Advertisement

Emulation of Articulated Robots

  • G. Conte
  • T. Leo
  • S. Longhi
  • R. Zulli
Conference paper
Part of the Schriftenreihe der Wissenschaftlichen Landesakademie für Niederösterreich book series (AKADNIEDERÖSTER)

Abstract

This paper reports on the outgrowth of a complete simulation system for robotic manipulators. The development of general procedures for the kinematic and dynamic simulation of articulated robots and the integration of these procedures into a CAD system are discussed. Particular attention is devoted to the solution of the inverse kinematic and of the motion planning problem. The integration of procedures for the kinematic simulation and the preliminary studies for the integration of dynamics and control procedures confirm the importance of CAD as a basic tool for developing robotic applications.

Keywords

Robotic Manipulator Inverse Kinematic Problem Robot Motion Planning Motion Planning Problem Kinematic Simulation 
These keywords were added by machine and not by the authors. This process is experimental and the keywords may be updated as the learning algorithm improves.

Preview

Unable to display preview. Download preview PDF.

Unable to display preview. Download preview PDF.

References

  1. Borgefors, G. (1986). Distance transform in arbitrary dimensions. In: Computer vision, graphic image processing, vol. 34, pp. 344–371.Google Scholar
  2. Canny, J.F. (1987). The complexity of robot motion planning. MIT Press.Google Scholar
  3. Conte, G., Longhi, S., Zulli, R. (1992). An algorithm for CAD-based generation of collision-free paths for robotic manipulators. In: Preprints of IF AC Workshop CIM’92, Wien,Austria.Google Scholar
  4. Fioretti, S., Jetto, L., Longhi, S. (1990). Geometric modelling of non-redundant manipulators: integration with kinematic and dynamic modelling. In: Mc Graw Hill Book (Ed.) Proceedings of ICARCV’90, Singapore, pp. 616–625.Google Scholar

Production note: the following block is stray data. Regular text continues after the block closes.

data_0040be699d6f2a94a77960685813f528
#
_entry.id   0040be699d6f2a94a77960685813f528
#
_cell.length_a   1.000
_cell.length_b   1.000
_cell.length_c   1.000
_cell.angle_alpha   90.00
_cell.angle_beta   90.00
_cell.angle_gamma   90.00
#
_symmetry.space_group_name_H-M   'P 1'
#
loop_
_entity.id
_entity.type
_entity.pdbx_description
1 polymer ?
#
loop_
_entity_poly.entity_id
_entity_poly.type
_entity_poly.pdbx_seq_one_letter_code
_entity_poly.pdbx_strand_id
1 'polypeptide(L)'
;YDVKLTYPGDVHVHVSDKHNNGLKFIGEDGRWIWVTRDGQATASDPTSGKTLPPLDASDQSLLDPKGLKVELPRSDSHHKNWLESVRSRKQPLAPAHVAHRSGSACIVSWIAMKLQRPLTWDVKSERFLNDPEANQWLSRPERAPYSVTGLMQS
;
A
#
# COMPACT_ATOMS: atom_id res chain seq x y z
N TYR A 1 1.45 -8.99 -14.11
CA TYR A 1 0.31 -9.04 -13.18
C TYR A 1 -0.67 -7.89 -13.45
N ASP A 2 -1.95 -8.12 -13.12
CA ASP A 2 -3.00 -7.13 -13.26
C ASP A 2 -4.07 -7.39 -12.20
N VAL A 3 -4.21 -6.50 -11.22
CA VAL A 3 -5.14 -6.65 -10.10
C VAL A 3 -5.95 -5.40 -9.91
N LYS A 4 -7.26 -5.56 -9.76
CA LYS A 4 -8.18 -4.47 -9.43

5. Fioretti, S., Leo, T., Longhi, S., Pepe, P. (1991). Complexity reduction of robot dynamic equations. In: Proceedings of IEEE TENCON’91, New Delhi, pp.307–311.Google Scholar
  6. Fu, K.S., Gonzales, R.C., Lee, CSG (1987). Robotics: control, sensing, vision and intelligence. Mc Graw Hill, Singapore.Google Scholar
  7. Gupta, K.K., (1992). Motion planning for many degrees of freedom: sequential search with backtracking. In: Proceedings of IEEE International Conference on Robotics and Automation, pp. 2328–2333.Google Scholar
  8. Hwang, Y.K. (1990). Boundary equations of configuration obstacles for manipulators. In: Proceedings of IEEE International Conference on Robotics and Automation, pp. 298–303.Google Scholar
  9. Latombe, J. (1991). Robot motion planning. Kluwer Academic Press.CrossRefGoogle Scholar
  10. Lozano-Perez, T. (1983). Spatial planning: a configuration space approach. In: IEEE Transactions on Computers, Vol.C-32, pp. 108–120.MathSciNetCrossRefGoogle Scholar
  11. Lozano-Perez, T. (1981). Automatic planning of manipulator transfer movements. In: IEEE Transactions on System, Man, and Cybernetics, Vol.SMC-11, pp. 681–698.CrossRefGoogle Scholar
  12. Nakamura, Y., Hanafusa, H. (1986). Inverse kinematic solutions with singularity robustness for robot manipulator control. In: Journal of Dynamic systems, Measurement and Control, vol. 108, pp. 163–171.Google Scholar
  13. Ravani, B. (1988). CAD based programming for sensory robots. NATO ASI series F50, Springer Verlag, Berlin.MATHCrossRefGoogle Scholar
  14. Schwartz, J.T., Sharir, M., Hopcroft, J. (1987). Planning, geometry and complexity of robot motion. ABLEX publishing.Google Scholar
  15. Vecchio, L., Nicosia, S., Nicolò, F., Lentini, D. (1980). Automatic generation of dynamic models of manipulators. In: 10th International Symposium on Industrial Robots, Milan.Google Scholar

Copyright information

© Springer-Verlag/Wien 1994

Authors and Affiliations

  • G. Conte
    • 1
  • T. Leo
    • 1
  • S. Longhi
    • 1
  • R. Zulli
    • 1
  1. 1.Dipartimento di Elettronica ed AutomaticaUniversità di AnconaItaly

Personalised recommendations